3 Safety and Right of Way

Skier Responsibility Code

Skiing in its various forms is a dangerous sport with inherent risks. The risks include loading, riding, and unloading from ski lifts; variations in the snow, steepness, and terrain; ice; moguls; hazards such as rocks, trees, debris (above or below the surface), bare spots, lift towers, utility lines and poles, fencing, snow making and snow grooming equipment, and other forms of natural or man-made obstacles or other skiers. Regardless of how you decide to enjoy the slopes, always show courtesy to others and be aware that there are elements of risk in skiing that common sense and personal awareness can help reduce.

The National Ski Areas Association (NSAA) first developed “Your Responsibility Code” in 1962 to help skiers and snowboarders be aware of the risks associated with snow sports. Observe the code listed below and share with other skiers and riders the responsibility for a great skiing experience.

Your Responsibility Code (2022)

  1.  Always stay in control. You must be able to stop or avoid people or objects.
  2.  People ahead or downhill of you have the right-of-way. You must avoid them.
  3.  Stop only where you are visible from above and do not restrict traffic.
  4.  Look uphill and avoid others before starting downhill or entering a trail.
  5.  You must prevent runaway equipment.
  6.  Read and obey all signs, warnings, and hazard markings.
  7.  Keep off closed trails and out of closed areas.
  8.  You must know how and be able to load, ride and unload lifts safely. If you need assistance, ask the lift attendant.
  9.  Do not use lifts or terrain when impaired by alcohol or drugs.
  10.  If you are involved in a collision or incident, share your contact information with each other and a ski area employee.

Also know that:

  • Crossed skis means someone needs assistance.
  • If you are injured have someone cross his or her skis above you or lay their snowboard above you. This makes it easier for the ski patrol to find you and makes others on the hill aware that you are there.
  • Send someone to the nearest lift operator and give them exact location, noting trail name, tower number, skiers right or left of run, etc.

Winter sports involve risk of serious injury or death. Your knowledge, decisions and actions contribute to your safety and that of others. If you need help understanding the Code, please ask any ski area employee.

International Trail Marking System

Signs and maps bearing green circles, blue squares, and black diamonds are the primary way that U.S. resorts communicate their ski trail ratings.

The difficulty ratings are primarily based on the grade or steepness of the trail, but also takes into account other factors such as width of the trail, sharpest turns, terrain roughness, the direction of the fall line, and whether the trail is groomed regularly. The steepness of ski trails is usually measured by grade (as a percentage) instead of degree angle. In general, beginner slopes (green circle) are between 6% and 25%. Intermediate slopes (blue square) are between 25% and 40%. Difficult slopes (black diamond) are 40% and up. However, this is just a general rule of thumb. At most resorts, you’ll find that about 25% of the trails are designated green, about 50% are blue, and about 25% are black.

There are a number of important considerations regarding trail marking:

  1. Each mountain rates its own trails, so the exact meanings are relative within each mountains’ system. These symbols describe only the relative degree of challenge of a particular slope or trail compared with other slopes or trails at that ski area. If a mountain is steep all over, the green-circle trails will be a distinct challenge for novices. They are the easiest trails at that resort, but they may be too difficult for someone who is a beginner.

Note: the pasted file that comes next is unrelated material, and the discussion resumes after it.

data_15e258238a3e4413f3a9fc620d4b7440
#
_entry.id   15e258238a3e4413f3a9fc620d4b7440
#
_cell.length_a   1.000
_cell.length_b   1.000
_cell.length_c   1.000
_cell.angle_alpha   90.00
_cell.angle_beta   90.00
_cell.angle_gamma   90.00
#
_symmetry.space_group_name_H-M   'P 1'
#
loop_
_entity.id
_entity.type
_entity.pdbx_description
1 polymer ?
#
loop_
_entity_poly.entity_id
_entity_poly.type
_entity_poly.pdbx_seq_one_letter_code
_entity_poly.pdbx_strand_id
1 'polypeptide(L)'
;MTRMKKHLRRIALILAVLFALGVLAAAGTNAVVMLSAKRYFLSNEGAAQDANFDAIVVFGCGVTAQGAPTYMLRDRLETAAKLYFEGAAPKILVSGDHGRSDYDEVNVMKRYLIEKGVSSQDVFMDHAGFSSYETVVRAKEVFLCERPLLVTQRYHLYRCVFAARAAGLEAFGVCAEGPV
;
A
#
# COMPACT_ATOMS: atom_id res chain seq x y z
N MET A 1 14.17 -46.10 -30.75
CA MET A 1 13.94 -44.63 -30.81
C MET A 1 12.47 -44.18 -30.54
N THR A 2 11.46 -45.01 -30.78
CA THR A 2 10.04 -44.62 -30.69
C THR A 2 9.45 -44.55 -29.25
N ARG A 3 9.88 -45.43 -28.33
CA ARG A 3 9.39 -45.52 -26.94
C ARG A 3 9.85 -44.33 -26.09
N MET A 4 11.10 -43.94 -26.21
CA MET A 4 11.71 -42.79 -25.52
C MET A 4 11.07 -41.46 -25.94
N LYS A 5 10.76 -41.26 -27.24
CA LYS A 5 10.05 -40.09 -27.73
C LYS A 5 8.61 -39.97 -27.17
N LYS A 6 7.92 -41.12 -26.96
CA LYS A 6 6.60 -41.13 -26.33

2. A run will be rated based on its most difficult section. A run rated as intermediate or expert may be so because it has one difficult part, and thus it may not be off-limits to you.
  3. A few ski mountains in North America combine these symbols (e.g., a black diamond on top of a blue square to indicate a level in between the two).

Control and Right of Way

Definition of Right of Way

Any skier, snowboarder, or anyone else that is below you on the slopes has the right of way. They typically will not be looking backward, meaning they will have no idea there is someone behind them. It is your responsibility to adjust speed and direction to avoid them, even if they fall right in front of you.  According to the Responsibility Code, a skier (or snowboarder) should always stay in control, and be able to stop or avoid other people or objects. Because of this, it is best to keep a fair amount of distance between you and the skier or snowboarder in front of you (at least 6 feet).

It is important to keep in mind that everyone should also follow these rules:

  • Always stay in control when on the slope. It is your responsibility to know what speed and slope difficulty you can handle.
  • Do not stop where you obstruct a trail or are not visible from above. If you do feel the need to stop, try to stop at the top of the next section of the slope that’s visible from above (e.g., the crest of a hill).
  • Whenever starting downhill or merging into a trail, look uphill and yield to others.


In this video, we see the skier react and adjust to the snowboarder who fell.


Whereas, in this video we see the snowboarder adjusting to the skier ahead who is moving at a slower speed.



1. National Ski Areas Association (n.d.). Your responsibility code. https://www.nsaa.org/NSAA/Safety/Your_Responsibility_Code.aspx


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Skiing and Snowboarding Copyright © by Dr. Renee Harrington is licensed under a Creative Commons Attribution-NonCommercial-ShareAlike 4.0 International License, except where otherwise noted.

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